Chest pain is a well-known heart attack symptom. It’s also one of the key symptoms of pericarditis, inflammation around the heart, that you should know.
Heart attacks are often heralded by chest pain, but there are other potentially serious medical conditions that also cause severe chest discomfort. A case in point: the sometimes severe, sharp chest pain resulting from pericarditis.
Pericarditis is a condition marked by irritation and inflammation of the pericardium, the sac-like, thin membrane surrounding your heart and holding it in place, the National Heart, Lung and Blood Institute explains. Pericarditis is occasionally caused by a heart attack or heart surgery, injuries, and even certain medications. The vast majority of pericarditis cases, however, are the result of viral infections and, to a lesser extent, bacterial and fungal infections.
The condition can be acute, with symptoms of pericarditis developing suddenly over a few days to weeks. This form of pericarditis often resolves quickly. However, the condition can be chronic instead of acute, developing over many weeks or months, and may need ongoing, prolonged treatment. Both acute and chronic pericarditis can interfere with your heart’s normal rhythm and function and, rarely, lead to death.
Although pericarditis is most likely to occur in men between the ages of 20 and 50, the condition can develop at any age, the American Heart Association (AHA) points out. That’s why it’s important to understand the symptoms of pericarditis and seek medical care if you or anyone in your family, regardless of age or sex, shows possible signs of the condition.
Look: Understanding chest pain symptoms of pericarditis
Your pericardium is made up of two membrane layers that hold a small amount of fluid. Normally, this pericardial fluid prevents friction when your heart beats and helps prevent infection of your heart, too. But, if the layers become inflamed, they rub against each other, causing chest pain. In fact, research shows about 85 to 90 percent of people with acute or chronic pericarditis experience chest pain.
Stabbing and sharp chest pain that comes on suddenly is the most common symptom of the acute type of pericarditis. It’s often felt in the left side or middle of the chest, behind the breastbone, and can radiate into one or both shoulders and into the neck and jaw. However, some people with acute or chronic pericarditis experience pressure and a dull ache in the chest instead of intense pain.
Symptoms of pericarditis chest pain include worsening discomfort when you lie down or take deep breaths. On the other hand, sitting up and leaning forwards tends to relieve the discomfort.
We can’t emphasize this enough: Symptoms of pericarditis include more than pain
Although pericarditis is almost always marked by chest pain, there can be additional symptoms, too. For instance, because a viral infection may have caused the heart inflammation, it’s not unusual to experience a cough, runny nose, or gastrointestinal symptoms a few weeks before you develop chest discomfort, the National Heart, Blood, and Lung Institute points out, and you may have ongoing malaise from the virus.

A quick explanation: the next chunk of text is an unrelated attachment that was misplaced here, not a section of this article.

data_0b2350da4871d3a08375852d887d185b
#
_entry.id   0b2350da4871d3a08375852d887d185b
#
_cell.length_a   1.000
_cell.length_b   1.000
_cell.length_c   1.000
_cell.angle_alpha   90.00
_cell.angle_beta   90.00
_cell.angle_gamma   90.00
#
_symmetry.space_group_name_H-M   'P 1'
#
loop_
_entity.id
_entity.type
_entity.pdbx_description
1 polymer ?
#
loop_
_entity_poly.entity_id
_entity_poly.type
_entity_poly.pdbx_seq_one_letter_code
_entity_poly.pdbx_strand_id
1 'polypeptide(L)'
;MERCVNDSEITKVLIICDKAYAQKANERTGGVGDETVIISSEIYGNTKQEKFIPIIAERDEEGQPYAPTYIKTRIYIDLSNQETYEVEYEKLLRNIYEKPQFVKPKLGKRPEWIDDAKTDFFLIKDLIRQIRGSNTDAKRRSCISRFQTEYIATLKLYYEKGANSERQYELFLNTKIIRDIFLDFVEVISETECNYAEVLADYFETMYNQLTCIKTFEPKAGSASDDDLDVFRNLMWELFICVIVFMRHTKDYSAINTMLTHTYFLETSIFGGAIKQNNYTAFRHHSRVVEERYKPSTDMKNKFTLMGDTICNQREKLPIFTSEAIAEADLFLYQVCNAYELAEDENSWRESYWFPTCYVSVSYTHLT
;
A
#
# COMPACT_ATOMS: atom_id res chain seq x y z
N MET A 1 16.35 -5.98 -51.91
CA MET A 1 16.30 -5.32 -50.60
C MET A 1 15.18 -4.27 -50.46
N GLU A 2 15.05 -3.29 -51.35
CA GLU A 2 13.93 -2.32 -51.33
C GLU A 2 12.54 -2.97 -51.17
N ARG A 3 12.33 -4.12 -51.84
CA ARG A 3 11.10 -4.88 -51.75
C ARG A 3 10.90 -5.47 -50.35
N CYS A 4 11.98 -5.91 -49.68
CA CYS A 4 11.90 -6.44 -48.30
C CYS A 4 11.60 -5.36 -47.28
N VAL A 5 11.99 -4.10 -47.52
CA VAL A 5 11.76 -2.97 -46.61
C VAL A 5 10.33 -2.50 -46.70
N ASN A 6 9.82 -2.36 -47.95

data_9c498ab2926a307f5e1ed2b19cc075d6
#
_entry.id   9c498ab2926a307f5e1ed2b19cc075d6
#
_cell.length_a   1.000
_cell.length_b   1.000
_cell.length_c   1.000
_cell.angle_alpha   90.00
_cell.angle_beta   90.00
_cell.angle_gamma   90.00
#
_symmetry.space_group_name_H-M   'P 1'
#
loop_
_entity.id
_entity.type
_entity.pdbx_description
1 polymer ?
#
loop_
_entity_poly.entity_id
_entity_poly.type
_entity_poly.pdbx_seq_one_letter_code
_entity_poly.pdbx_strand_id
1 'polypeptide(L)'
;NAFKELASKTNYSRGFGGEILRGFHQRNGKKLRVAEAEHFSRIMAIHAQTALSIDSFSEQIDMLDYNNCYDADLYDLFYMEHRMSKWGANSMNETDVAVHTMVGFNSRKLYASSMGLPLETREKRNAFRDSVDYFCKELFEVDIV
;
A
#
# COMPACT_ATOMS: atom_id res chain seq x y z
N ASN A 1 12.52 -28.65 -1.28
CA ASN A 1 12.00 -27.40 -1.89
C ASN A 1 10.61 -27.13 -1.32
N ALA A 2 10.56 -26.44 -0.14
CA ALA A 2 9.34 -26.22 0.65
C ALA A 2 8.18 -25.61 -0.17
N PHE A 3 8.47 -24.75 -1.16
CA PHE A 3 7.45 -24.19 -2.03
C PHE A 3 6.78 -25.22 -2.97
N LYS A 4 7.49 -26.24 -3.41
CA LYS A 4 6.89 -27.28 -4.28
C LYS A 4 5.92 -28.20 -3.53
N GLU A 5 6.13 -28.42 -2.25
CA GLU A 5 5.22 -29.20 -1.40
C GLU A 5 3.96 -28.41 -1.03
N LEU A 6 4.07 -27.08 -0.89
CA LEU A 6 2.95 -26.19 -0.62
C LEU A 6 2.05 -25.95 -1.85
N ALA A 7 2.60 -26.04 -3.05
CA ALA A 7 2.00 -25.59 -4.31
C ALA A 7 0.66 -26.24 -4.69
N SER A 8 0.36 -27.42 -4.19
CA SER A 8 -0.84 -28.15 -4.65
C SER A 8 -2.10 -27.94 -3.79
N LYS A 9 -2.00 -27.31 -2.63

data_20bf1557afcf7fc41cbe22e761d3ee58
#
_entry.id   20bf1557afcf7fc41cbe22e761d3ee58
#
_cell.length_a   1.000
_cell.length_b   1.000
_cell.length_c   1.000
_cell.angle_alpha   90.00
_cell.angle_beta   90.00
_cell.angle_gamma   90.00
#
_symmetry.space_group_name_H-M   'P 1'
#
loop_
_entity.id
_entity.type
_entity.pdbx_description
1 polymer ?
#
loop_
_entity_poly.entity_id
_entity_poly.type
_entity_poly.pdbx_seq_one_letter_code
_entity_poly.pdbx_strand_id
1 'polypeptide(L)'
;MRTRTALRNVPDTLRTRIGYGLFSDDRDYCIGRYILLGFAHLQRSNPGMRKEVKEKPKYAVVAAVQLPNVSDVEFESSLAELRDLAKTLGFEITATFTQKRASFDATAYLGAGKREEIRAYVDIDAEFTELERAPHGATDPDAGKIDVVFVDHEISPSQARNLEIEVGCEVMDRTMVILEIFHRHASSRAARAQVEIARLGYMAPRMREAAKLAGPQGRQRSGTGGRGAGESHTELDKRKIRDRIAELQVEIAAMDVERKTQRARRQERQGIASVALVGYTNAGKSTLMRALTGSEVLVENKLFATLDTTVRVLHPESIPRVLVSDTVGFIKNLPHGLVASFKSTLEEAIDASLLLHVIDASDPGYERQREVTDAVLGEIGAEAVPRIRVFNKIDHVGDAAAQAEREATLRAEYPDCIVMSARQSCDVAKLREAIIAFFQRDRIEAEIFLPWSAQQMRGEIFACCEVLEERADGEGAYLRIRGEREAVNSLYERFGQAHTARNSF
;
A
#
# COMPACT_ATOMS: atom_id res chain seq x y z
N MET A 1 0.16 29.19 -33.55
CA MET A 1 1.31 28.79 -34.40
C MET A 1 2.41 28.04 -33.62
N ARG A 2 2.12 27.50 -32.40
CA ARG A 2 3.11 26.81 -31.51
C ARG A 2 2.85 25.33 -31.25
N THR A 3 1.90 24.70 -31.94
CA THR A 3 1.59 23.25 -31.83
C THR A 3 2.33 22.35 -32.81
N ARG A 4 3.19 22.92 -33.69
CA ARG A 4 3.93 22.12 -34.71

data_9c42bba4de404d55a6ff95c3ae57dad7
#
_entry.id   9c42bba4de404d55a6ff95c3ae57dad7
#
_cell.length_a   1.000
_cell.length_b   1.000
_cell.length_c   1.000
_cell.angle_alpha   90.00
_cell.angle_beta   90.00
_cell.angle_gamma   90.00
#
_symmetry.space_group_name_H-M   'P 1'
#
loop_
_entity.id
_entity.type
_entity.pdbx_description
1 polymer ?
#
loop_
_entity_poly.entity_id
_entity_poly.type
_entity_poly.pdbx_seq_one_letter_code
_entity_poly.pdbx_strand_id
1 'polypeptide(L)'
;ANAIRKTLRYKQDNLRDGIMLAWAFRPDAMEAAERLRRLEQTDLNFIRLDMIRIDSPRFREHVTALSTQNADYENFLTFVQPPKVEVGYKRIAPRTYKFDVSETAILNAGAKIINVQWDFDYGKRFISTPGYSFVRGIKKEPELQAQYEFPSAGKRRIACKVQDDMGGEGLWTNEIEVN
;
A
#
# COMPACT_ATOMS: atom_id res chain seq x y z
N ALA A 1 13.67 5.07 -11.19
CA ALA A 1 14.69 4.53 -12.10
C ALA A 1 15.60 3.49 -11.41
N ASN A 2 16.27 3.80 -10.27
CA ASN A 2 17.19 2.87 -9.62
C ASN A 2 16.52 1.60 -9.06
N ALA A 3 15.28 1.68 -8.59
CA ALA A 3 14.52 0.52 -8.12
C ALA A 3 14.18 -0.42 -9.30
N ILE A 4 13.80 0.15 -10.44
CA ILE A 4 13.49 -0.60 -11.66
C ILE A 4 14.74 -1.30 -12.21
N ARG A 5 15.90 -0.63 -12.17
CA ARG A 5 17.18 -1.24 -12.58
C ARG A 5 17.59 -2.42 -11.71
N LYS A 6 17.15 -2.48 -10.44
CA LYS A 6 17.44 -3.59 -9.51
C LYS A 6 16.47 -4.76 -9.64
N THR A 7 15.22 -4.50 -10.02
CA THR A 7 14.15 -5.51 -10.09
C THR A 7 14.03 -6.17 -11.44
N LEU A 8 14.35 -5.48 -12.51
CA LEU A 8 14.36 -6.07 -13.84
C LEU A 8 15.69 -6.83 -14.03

Other signs and symptoms of pericarditis can include:
- Heart palpitations (feeling your heart is beating too fast, too hard, or skipping beats)
- Low-grade fever
- Shortness of breath
- A dry cough
- Abdominal or leg swelling (primarily in severe, chronic pericarditis)
- Low blood pressure
Bottom line: Seek medical care for symptoms of pericarditis
While many cases of pericarditis resolve on their own, serious complications can develop. So, if you have any symptoms of pericarditis — even if you are not experiencing chest pain — it’s important to see your doctor.
To diagnose the condition, your physician will use a stethoscope to listen for abnormal sounds in your chest, notably a pericardial rub (the sound of the pericardium rubbing against the outer part of your heart). Other common tests, including an EKG (electrocardiogram), echocardiogram (ultrasound of the heart), and chest x-ray, can help reveal signs of pericarditis, too. A CT chest exam (detailed images of your heart) can help rule out other causes of chest pain, such as a pulmonary embolus.
Remember, the sooner you are diagnosed, the sooner you can receive proper treatment which, depending on your individual case, may involve simply watching waiting and rest or more aggressive medical therapies.
Obviously, the chest pain of pericarditis can be similar to a heart attack. However, there’s no way to distinguish the two conditions on your own. In addition, a life-threatening blood clot in the lungs (pulmonary embolus) can also cause similar symptoms. So, don’t try to self-diagnose, the AHA urges. Seek immediate emergency care if you are experiencing chest pain.
December 16, 2020
Janet O’Dell, RN